The valley of the shadow of death, I fear no evil;

For you are with me;

Your rod and your staff,

They comfort me.


“You prepare a table

Before me in the presence of my enemies;

You anoint my head with oil, my cup overflows.

Surely goodness and mercy shall follow me all the days of my life;

And I shall dwell in the house of the Lord forever”.


I mentioned the great intimacy that our Creator Spirit shows for us in this prayer the last time I wrote on this psalm.  This continues to be an important aspect of this prayer.

So often throughout our lives and specifically in times of trial, we can feel not only God but everyone around us is distant.  I know after the loss of my late wife Katharine that I felt that.  It felt like when I could croak the words for prayers that they either hit a ceiling lost in fogmade of iron, or drifted away unheard.  I felt alone and adrift in the world.  And initially even when I was surrounded by loving people, I experienced it as through a fog.   Even after, old fears emerged that if I continued to reach out, to lean on those in my life, I would be abandoned.  They would grow tired of my constant pain and anguish, my fears and uncertainties, and I would wake up alone again, lost in the dark wood of my grief.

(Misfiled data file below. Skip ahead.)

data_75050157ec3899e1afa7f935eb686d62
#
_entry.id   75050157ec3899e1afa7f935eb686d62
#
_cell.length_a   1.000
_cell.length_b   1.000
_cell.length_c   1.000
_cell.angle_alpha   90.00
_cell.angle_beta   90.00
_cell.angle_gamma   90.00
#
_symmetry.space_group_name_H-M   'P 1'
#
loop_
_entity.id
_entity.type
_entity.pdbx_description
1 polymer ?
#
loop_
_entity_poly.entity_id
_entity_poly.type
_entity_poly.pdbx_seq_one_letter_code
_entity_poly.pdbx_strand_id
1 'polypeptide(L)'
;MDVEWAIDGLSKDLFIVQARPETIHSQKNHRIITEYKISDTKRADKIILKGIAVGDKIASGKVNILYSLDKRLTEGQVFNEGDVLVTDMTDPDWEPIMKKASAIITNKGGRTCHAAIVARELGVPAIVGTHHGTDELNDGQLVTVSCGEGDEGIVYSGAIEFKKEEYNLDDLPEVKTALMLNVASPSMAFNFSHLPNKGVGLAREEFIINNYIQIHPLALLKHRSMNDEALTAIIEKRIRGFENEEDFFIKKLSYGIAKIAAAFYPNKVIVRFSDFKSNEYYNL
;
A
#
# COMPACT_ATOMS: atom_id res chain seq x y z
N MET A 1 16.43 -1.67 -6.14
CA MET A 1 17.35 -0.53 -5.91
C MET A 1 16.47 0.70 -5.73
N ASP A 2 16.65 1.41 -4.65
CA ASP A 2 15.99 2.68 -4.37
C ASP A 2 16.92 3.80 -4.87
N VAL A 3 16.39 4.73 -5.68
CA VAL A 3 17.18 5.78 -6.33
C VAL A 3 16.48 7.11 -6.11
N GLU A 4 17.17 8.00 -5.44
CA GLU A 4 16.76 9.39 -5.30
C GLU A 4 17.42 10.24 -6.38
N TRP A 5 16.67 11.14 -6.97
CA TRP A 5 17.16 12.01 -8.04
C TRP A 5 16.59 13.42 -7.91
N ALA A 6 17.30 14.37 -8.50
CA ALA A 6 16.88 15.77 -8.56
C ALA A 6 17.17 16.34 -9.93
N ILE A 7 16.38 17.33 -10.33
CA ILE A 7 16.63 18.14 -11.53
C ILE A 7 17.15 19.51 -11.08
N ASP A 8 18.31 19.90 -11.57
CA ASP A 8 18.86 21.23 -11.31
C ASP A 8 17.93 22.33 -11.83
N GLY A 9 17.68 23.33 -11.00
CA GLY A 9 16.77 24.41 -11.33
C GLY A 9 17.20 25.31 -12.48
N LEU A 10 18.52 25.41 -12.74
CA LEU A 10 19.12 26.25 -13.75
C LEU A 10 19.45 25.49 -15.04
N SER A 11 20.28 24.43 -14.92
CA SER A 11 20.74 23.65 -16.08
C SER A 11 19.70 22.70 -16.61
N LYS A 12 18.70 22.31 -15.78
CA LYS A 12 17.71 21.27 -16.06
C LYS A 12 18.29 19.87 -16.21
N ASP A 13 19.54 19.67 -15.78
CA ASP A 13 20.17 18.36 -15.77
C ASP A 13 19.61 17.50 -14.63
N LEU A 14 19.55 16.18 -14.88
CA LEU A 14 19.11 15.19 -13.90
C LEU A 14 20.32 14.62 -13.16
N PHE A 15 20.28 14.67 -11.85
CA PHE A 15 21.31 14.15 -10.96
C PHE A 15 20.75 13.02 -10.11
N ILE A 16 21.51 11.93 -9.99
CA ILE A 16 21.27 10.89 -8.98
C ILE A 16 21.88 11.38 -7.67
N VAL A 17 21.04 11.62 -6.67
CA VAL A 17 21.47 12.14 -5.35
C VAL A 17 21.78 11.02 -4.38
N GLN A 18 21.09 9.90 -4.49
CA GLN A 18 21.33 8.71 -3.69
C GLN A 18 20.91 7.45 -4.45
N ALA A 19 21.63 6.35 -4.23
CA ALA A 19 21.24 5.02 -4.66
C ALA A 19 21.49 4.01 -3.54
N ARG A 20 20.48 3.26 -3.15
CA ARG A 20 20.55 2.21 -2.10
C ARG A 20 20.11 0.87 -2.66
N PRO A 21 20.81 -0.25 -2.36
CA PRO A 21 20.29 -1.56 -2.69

Though much of these fears came out of experiences in my life where just such a thing happened – where in the midst of difficult times when I needed friends, my friends I had thought I could lean on couldn’t handle where I was at – I find that in reality experiencing such fears is pretty common in pain.   Even in a crowd, we can feel so alone.  Even with people near at hand, we can feel isolated.  For while they can laugh, smile, go on with their lives, we who are grief-stricken, traumatized, or overwhelmed can only feel the pain and seemingly all-embracing darkness and chill.